An article about Stephen Lawrence’s murder

Written by Lucas Bourne

Hi, I am Lucas Bourne, a very keen footballer but most importantly a volunteer for KickOff@3. You’re probably thinking what is KickOff@3? Well it is an initiative set up by two young independent men named Michael Wallace a Police Officer who works in and around the community and youth engagement. He is also a part of the Black Police Association and is very passionate about all the work he does. Ashley Levien originally set up Suberbos, a social inclusion organisation that delivered free initiatives in the London Borough of Barnet. He no longer runs Suberbos but continues to volunteer in his community. In 2017 the plan between the two was agreed on and KickOff@3 has continued to grow and deliver successful football projects throughout the UK.

Stephen Lawrence (13 September 1974 – 22 April 1993) a black British teenager from Plumstead, South-East London, who was brutally murdered in a racially motivated attack whilst waiting for a bus in Well Hall, Elham, on the night of 22 April 1993. Two of attackers were convicted of murder of 2012. After the initial investigation, five suspects were arrested but not charged. The rumour was that Lawrence was killed because he was black which is a disgrace still to society to this day. His killing was the fourth racial murder in two years. His friend Dwayne Brooks came across unhurt in the attack, but Stephen was wounded badly and managed to stagger 120 metres before collapsing. The ugly murder of Lawrence led to many changes in policing, one of the first acts of the Labour government in 1997 was to announce a public inquiry into the murder of Lawrence. The case itself achieved national prominence amid claims of police ineptitude, racism and corruption. The murder of Lawrence struck the news and the whole nation, and this was seen as a wakeup call to police to act quicker on cases like Lawrence’s. The inquiry Judge William Macpherson also established that racism was also a problem in the British police service during this time of the murder. Many senior police officers came forward and admitted the problem in support of the judge. The Black Police Association which Michael Wallace is now proudly a part of, provided evidence that racism was part of the police culture of 1990s, however there is still much more to be done in British Policing today.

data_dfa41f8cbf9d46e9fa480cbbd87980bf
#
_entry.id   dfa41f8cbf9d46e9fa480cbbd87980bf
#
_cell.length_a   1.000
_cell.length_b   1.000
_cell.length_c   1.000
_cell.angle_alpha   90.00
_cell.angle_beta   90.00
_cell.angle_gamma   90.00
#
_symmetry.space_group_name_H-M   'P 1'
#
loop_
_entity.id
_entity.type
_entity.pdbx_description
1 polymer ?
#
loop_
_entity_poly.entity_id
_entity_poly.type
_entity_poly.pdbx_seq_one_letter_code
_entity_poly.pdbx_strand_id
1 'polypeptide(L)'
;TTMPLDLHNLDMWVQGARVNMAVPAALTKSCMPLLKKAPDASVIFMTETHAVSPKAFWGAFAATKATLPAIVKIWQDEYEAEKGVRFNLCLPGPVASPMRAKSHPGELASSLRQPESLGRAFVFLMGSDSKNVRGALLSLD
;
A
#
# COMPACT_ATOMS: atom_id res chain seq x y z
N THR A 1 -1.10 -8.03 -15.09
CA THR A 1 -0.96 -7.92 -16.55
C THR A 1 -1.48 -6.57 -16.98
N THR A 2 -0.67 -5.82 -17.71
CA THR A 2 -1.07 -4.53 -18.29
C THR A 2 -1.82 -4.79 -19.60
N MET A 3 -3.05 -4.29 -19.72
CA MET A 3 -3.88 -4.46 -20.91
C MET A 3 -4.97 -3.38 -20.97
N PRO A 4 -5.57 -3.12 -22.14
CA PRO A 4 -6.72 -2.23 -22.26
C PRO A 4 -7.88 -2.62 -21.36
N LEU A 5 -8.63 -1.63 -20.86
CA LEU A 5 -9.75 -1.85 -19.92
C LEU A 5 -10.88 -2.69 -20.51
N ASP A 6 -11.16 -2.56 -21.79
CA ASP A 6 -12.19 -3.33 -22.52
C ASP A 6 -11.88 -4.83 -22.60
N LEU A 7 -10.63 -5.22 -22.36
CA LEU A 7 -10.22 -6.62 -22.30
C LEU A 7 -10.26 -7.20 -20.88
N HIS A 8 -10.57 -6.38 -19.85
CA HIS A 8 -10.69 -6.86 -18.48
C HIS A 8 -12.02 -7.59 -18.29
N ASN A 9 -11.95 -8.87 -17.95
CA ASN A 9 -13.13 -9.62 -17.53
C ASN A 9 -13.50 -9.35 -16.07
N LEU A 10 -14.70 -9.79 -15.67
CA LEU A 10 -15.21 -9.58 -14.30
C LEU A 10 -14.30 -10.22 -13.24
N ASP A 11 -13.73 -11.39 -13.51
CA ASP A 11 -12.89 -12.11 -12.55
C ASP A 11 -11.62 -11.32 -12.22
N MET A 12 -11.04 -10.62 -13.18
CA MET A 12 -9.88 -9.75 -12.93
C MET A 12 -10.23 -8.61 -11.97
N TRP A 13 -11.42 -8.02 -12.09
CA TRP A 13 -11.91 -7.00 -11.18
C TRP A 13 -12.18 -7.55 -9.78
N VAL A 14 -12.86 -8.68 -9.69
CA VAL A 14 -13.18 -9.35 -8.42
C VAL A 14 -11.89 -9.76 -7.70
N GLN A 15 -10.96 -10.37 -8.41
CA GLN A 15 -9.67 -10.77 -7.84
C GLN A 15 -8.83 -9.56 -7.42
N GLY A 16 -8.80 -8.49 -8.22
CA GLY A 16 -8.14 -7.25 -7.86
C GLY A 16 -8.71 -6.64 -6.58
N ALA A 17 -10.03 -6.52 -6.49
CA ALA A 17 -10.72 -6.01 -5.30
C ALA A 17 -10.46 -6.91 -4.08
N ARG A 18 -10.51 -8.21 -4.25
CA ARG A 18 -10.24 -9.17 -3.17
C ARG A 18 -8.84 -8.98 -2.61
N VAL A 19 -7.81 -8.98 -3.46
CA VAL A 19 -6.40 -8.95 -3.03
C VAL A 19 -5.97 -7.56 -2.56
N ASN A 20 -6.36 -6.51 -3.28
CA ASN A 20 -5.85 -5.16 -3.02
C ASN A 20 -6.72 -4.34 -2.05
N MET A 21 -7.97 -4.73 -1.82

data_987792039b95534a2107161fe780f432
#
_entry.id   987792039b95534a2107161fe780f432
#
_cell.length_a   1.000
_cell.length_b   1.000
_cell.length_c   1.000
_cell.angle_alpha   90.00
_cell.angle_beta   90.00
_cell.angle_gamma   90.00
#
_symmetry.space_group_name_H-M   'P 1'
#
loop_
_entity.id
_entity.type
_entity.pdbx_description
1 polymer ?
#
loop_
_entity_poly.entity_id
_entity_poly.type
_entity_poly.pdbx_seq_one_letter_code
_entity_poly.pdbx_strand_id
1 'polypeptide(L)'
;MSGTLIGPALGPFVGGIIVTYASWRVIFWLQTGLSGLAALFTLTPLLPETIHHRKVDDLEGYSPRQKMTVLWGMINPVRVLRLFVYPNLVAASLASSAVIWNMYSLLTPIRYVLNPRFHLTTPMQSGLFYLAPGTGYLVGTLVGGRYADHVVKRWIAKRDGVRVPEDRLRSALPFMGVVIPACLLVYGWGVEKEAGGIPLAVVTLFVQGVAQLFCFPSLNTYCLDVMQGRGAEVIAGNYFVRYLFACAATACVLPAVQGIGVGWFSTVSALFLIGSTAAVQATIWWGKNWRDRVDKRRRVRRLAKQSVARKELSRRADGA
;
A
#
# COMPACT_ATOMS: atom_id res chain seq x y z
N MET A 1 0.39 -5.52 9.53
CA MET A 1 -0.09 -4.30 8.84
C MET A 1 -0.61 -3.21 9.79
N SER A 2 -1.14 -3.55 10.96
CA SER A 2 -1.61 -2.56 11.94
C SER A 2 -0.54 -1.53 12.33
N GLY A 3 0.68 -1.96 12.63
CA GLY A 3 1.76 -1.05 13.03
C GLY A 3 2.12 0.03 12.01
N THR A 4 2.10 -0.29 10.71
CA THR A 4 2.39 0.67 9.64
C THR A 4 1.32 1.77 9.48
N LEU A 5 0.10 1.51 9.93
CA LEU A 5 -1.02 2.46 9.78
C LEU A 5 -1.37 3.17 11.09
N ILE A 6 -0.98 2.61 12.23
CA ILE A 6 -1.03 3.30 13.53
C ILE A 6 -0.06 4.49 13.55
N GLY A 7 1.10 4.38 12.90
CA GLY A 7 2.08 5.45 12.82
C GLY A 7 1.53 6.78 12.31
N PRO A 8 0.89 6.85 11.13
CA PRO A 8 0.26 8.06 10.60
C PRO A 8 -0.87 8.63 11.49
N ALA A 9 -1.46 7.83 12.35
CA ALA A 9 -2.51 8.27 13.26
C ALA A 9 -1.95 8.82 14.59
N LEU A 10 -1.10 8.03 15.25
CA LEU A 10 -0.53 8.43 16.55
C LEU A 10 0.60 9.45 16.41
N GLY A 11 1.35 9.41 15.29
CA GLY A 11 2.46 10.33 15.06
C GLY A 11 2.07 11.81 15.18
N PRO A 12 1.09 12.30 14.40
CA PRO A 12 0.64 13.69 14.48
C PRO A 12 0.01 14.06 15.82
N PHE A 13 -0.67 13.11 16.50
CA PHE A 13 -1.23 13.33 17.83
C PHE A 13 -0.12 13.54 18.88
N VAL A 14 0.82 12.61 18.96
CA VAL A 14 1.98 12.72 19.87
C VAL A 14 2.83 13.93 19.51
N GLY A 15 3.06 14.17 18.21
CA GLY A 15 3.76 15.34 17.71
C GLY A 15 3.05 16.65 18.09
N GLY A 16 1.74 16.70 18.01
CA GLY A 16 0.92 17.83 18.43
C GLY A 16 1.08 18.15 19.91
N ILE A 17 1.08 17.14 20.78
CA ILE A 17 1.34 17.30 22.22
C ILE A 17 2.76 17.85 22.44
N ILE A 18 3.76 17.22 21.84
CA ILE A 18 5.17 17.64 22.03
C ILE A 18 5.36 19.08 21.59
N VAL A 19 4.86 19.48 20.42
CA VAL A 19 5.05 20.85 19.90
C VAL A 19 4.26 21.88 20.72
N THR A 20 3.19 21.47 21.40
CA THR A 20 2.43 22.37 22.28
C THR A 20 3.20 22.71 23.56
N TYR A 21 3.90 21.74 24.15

I hope by demonstrating racism is still an issue in the world today, young people can learn from this and discuss what could of been done by the police to prevent the vile attack on Lawrence and how justice could of been served for Lawrence’s family. To this day, many young people struggle to achieve their goals because of factors they cannot control like where they are born, the school they go to, or the colour of their skin. A trust named after Stephen Lawrence was founded in August 1998. One of The Trust’s four core beliefs is that all young people should receive the same quality of education and training, and the help they need to reach their goals. This is one of the few positives that came out of the murder. National Stephen Lawrence Day also comes as a positive which takes place on the 22nd of April each year in remembrance of the life and legacy of Stephen.